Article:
Here’s why LED lights might be the next bright idea on climate change


LED light has proven to be very effective at reducing carbon emissions.

When it comes to reducing carbon emissions, one of the biggest hurdles is the simplest: habit. Strangely enough, one of the brightest ideas on skirting that challenge is … a lightbulb.

The LED lightbulb, to be precise.

According to new data analyzed by the firm IHS Markit, we now have evidence that the growing use of LED bulbs is having a distinct, positive effect on emissions — despite its minimal impact on changing the way people carry on their everyday lives.

The efficiency of LEDs is essentially what makes them environmentally friendly,” explains Jamie Fox, the firm’s principal lighting analyst. “LED conversion is unlike other measures, which require people to reduce consumption or make lifestyle changes. While other activities affect climate change more than lighting does, it is still a very strong contribution from a single industry sector.”

Just how strong? Last year alone, LEDs took more than half a billion tons off the table. That could amount to a one and a half percent reduction in the world’s carbon footprint, the equivalent of mothballing more than 160 coal-burning power plants.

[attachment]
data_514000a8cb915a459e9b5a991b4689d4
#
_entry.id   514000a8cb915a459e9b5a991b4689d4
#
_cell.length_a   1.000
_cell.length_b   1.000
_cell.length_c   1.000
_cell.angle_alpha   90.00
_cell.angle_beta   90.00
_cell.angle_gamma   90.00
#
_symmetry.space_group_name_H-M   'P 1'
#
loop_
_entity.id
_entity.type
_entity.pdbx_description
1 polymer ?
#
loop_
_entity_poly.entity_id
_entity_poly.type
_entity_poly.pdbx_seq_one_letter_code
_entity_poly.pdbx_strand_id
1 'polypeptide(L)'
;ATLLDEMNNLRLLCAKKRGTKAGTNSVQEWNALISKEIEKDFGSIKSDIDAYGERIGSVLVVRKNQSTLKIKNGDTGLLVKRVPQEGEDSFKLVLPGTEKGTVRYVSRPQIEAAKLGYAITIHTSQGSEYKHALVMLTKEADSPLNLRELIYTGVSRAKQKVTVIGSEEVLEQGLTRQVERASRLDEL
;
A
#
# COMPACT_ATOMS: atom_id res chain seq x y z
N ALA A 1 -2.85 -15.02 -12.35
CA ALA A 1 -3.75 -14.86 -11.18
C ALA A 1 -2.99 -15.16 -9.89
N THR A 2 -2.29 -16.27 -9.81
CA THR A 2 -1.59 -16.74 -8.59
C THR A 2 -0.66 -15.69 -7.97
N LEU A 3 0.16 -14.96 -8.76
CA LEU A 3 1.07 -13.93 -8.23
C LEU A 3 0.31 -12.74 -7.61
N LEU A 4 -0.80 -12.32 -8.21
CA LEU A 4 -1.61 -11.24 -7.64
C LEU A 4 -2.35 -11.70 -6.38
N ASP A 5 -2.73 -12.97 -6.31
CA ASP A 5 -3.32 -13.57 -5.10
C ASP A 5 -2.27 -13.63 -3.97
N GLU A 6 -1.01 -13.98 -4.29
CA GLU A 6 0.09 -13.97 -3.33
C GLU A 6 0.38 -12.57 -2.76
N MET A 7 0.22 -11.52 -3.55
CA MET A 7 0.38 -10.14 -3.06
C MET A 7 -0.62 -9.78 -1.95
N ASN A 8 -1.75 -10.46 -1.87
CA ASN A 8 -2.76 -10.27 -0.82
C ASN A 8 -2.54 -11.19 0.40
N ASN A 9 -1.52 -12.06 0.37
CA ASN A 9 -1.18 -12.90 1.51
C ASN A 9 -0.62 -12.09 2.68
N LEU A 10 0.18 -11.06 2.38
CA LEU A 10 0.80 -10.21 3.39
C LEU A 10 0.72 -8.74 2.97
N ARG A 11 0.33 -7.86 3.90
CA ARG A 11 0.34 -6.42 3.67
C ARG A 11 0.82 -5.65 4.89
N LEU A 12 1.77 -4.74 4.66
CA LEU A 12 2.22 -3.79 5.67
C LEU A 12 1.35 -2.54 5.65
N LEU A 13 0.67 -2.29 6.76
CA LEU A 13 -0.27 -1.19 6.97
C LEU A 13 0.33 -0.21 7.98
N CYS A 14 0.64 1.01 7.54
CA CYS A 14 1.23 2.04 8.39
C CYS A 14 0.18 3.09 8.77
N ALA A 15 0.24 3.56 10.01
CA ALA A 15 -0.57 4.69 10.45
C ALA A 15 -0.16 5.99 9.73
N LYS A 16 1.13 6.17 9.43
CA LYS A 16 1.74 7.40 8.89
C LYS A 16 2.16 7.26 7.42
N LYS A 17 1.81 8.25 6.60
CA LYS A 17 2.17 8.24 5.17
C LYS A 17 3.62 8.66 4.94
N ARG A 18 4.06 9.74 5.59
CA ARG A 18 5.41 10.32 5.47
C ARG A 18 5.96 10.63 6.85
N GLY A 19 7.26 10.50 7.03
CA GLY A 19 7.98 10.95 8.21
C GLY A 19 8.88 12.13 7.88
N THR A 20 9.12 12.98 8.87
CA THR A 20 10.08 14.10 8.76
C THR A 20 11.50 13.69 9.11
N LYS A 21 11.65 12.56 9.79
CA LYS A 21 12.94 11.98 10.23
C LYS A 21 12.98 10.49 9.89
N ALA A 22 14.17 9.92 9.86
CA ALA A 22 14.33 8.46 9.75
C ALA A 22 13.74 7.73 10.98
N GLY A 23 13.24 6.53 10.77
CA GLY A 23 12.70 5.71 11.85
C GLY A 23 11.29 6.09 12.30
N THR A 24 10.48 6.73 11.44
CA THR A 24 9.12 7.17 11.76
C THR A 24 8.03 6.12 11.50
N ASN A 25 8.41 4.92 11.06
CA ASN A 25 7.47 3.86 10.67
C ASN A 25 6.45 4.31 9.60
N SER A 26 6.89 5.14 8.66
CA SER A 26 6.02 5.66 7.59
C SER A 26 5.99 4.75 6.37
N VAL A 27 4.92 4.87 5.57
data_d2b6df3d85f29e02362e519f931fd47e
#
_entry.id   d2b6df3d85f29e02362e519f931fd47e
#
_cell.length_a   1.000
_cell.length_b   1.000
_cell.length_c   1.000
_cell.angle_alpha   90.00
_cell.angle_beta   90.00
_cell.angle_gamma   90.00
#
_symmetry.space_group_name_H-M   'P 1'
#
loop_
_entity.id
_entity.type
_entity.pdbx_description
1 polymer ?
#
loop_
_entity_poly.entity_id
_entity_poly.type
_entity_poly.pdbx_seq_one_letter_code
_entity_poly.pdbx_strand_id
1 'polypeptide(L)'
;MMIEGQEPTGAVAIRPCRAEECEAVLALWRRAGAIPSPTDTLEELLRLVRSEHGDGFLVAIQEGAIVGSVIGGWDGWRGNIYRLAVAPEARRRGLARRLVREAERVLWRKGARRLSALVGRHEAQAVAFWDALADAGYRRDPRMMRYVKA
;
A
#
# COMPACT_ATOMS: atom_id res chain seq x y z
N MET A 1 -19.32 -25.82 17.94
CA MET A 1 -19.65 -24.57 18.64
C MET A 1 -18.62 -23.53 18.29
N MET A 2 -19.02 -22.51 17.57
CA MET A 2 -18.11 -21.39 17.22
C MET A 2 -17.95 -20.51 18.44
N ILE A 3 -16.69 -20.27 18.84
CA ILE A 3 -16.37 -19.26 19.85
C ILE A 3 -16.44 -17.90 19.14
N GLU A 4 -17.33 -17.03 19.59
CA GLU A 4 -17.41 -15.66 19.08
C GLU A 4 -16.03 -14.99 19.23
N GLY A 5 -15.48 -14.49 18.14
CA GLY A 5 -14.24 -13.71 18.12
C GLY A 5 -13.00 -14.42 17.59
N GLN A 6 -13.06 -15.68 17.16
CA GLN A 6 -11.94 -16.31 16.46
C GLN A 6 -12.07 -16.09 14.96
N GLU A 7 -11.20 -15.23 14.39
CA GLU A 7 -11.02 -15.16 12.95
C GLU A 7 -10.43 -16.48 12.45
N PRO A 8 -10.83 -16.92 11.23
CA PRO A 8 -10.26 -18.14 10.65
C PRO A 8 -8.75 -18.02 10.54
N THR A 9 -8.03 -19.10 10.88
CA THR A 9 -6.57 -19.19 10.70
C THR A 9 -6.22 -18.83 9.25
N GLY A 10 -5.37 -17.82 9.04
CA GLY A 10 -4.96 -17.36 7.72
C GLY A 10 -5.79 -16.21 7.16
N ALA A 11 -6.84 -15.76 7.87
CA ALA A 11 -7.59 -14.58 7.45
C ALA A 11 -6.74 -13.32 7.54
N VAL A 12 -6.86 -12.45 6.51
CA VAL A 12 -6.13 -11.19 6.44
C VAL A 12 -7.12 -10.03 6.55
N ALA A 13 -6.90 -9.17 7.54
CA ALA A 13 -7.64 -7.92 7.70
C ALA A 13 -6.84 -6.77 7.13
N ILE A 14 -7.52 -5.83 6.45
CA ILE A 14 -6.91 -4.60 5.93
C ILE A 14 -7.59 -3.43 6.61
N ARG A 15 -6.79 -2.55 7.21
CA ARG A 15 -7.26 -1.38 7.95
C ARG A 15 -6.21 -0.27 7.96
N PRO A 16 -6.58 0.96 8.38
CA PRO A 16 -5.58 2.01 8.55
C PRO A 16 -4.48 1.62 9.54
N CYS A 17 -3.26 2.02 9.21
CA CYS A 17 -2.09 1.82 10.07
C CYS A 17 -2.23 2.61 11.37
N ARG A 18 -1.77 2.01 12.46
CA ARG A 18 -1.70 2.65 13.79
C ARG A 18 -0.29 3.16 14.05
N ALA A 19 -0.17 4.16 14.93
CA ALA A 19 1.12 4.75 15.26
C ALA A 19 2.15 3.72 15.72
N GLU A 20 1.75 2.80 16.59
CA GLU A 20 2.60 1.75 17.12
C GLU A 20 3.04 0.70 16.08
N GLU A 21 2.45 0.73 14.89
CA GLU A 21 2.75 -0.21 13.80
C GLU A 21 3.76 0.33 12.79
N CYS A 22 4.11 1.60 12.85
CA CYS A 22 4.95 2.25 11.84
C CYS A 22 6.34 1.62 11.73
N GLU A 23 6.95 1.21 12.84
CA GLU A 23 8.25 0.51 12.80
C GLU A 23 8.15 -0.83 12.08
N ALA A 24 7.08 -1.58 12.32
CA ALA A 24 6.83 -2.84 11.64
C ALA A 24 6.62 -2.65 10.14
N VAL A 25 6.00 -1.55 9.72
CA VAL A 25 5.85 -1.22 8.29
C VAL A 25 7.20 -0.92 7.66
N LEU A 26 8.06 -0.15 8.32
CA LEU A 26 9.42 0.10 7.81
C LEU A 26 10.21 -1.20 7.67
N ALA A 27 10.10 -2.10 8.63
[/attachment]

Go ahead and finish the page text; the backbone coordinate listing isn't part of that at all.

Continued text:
Those gains come courtesy of LED lights’ ridiculous efficiency. While they’re not yet always as easy to replace or dispose of as traditional bulbs, they throw off the same degree of light, while chewing up 40% less energy than fluorescent bulbs. Relative to incandescent bulbs? They deliver twice the savings.

Of course, LEDs aren’t magic. Their virtues can tempt us to think more in terms of relative savings than absolute use. Some teams have been exploring the possibility that growing LED use could counter carbon gains by increasing the use of lighting in total. German researchers recently published a paper observing that, with over 2% more artificial outdoor light each year around the world, this so-called “rebound effect” could become a powerful factor over time.

Right now, however, LED lights offer two things for the carbon-conscious: proof of quick energy savings and hope that technology can add swifter gains while bigger, more difficult changes in consumption develop smoothly over time. Even if we can’t solve problems with the flip of a switch, sometimes that’s all it takes to get started.

New tool allows agents to check property EPCs ahead of MEES change

An ‘instant EPC ratings check’ has been created on the website of Mortgages for Business allowing agents to check the ratings of properties under their management.

New regulations known as MEES – the Minimum Energy Efficiency Standards – mean that in just over four weeks, on April 1, residential landlords and agents acting on their behalf will not be able to grant a tenancy to either new or existing tenants if the property’s EPC rating is F or G.

From April 1 2020, if there is a tenant already in situ, it will become illegal for residential landlords to continue letting the property out if the EPC has a rating of F or G.

Mortgages for Business says the new tool will provide a starting point for compliance.